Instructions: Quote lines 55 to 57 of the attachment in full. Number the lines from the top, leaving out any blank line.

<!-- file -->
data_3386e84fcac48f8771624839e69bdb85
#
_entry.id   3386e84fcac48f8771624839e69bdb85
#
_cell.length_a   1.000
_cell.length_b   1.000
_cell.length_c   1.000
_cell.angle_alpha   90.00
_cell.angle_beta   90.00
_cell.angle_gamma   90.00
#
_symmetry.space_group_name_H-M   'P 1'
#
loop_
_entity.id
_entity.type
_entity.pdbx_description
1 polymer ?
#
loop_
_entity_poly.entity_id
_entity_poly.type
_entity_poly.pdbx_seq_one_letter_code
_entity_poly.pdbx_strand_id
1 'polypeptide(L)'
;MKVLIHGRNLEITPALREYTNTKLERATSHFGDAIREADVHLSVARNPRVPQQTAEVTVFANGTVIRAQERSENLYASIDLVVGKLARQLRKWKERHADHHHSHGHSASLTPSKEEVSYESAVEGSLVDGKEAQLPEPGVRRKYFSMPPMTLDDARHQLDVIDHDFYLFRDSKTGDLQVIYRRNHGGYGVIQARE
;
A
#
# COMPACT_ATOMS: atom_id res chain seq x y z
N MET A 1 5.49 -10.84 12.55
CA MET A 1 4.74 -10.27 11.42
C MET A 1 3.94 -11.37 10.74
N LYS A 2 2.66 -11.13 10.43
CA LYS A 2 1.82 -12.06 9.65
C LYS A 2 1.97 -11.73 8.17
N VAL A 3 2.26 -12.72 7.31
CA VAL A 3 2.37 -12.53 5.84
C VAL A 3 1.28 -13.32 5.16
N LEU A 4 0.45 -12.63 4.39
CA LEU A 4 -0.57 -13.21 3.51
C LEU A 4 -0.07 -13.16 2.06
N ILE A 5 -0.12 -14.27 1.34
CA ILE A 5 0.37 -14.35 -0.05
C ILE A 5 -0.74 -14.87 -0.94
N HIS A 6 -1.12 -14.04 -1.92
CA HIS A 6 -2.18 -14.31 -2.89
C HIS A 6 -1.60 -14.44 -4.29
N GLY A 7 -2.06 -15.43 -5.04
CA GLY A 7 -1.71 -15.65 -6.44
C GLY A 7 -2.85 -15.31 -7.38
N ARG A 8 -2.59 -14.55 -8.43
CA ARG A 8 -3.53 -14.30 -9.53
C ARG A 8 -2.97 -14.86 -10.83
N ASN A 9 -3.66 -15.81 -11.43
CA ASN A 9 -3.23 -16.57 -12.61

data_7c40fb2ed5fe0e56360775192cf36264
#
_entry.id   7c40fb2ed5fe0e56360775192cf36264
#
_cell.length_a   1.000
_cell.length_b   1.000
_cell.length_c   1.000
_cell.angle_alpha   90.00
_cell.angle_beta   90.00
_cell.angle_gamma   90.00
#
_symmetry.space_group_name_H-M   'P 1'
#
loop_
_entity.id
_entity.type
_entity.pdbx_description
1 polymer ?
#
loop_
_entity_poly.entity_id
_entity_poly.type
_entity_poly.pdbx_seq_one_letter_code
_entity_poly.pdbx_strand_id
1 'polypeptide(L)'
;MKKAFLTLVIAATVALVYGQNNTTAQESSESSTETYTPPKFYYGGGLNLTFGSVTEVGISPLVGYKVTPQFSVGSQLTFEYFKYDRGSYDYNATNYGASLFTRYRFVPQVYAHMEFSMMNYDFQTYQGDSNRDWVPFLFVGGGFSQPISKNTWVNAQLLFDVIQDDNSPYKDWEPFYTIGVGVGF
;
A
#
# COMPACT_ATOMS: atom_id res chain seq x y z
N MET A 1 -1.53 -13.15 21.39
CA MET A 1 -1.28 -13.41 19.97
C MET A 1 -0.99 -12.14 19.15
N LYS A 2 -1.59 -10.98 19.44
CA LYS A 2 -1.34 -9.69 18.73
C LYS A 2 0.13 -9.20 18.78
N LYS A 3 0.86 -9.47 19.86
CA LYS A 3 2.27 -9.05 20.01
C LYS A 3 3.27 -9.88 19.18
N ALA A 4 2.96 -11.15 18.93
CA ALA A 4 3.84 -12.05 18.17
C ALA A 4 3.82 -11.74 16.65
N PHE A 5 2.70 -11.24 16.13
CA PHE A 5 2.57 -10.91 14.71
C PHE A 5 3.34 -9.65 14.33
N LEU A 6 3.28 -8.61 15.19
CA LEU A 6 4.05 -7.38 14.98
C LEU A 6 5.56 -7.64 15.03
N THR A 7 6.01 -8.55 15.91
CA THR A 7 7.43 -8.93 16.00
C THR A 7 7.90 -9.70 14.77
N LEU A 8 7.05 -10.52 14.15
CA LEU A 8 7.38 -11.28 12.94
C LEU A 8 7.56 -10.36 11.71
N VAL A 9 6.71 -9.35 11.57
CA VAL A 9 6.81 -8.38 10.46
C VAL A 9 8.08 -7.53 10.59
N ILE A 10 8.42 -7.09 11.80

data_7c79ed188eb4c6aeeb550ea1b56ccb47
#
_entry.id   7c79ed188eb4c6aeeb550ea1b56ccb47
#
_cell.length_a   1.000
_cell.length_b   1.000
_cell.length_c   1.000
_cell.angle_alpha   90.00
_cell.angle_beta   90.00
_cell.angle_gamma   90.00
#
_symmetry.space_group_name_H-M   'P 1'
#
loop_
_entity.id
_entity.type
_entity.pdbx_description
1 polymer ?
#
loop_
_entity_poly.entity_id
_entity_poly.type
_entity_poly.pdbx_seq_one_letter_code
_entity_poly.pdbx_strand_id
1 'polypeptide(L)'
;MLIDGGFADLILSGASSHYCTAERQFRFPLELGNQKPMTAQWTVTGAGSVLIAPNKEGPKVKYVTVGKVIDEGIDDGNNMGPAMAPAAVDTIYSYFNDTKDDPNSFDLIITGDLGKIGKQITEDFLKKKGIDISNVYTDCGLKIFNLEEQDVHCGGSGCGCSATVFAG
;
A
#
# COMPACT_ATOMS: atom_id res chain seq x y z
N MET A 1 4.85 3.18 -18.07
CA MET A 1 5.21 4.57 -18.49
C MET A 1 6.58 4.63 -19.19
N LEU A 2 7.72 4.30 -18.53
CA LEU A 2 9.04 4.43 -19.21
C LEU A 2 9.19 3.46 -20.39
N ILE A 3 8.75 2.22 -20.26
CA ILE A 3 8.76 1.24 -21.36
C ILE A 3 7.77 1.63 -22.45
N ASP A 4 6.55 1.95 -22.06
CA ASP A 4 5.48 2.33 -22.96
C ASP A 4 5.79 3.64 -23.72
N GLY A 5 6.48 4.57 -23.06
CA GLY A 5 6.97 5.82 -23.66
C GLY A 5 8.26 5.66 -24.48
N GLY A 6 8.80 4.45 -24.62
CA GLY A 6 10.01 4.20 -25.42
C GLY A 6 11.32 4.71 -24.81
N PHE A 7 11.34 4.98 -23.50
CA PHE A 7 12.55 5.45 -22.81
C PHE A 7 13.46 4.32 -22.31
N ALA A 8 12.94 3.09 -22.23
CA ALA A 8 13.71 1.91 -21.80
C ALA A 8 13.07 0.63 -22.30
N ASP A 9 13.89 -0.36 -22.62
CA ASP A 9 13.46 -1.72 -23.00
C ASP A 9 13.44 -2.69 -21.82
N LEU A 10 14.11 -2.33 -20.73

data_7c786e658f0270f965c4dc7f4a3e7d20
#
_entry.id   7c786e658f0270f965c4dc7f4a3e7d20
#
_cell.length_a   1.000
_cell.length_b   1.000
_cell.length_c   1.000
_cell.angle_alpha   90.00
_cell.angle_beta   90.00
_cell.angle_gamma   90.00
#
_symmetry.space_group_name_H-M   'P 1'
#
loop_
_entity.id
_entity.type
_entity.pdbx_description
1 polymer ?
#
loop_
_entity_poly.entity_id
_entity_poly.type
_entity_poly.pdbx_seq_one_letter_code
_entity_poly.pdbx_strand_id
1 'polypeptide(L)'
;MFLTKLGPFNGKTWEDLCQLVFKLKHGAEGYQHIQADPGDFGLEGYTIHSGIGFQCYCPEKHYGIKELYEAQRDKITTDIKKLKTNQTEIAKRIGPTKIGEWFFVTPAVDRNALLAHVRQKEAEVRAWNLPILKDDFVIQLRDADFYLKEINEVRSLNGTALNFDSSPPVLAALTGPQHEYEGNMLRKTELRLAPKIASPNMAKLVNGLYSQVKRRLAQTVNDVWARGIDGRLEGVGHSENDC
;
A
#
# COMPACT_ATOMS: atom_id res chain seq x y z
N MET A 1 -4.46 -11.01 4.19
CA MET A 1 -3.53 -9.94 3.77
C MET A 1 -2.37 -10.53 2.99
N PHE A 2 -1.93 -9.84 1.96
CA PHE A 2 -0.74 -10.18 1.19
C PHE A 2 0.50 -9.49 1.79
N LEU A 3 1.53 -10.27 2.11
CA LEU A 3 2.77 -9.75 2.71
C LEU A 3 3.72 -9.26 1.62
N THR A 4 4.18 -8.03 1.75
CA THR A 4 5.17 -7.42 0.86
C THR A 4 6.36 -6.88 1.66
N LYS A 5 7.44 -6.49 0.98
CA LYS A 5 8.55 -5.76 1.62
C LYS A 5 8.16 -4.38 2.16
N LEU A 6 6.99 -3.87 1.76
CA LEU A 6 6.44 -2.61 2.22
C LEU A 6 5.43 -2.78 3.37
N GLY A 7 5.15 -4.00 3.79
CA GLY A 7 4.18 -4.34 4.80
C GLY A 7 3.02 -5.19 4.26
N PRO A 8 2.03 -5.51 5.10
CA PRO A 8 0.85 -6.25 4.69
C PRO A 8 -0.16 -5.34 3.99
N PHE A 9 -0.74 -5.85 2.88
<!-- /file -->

N ASN A 9 -3.66 -15.81 -11.43
CA ASN A 9 -3.23 -16.57 -12.61

data_7c40fb2ed5fe0e56360775192cf36264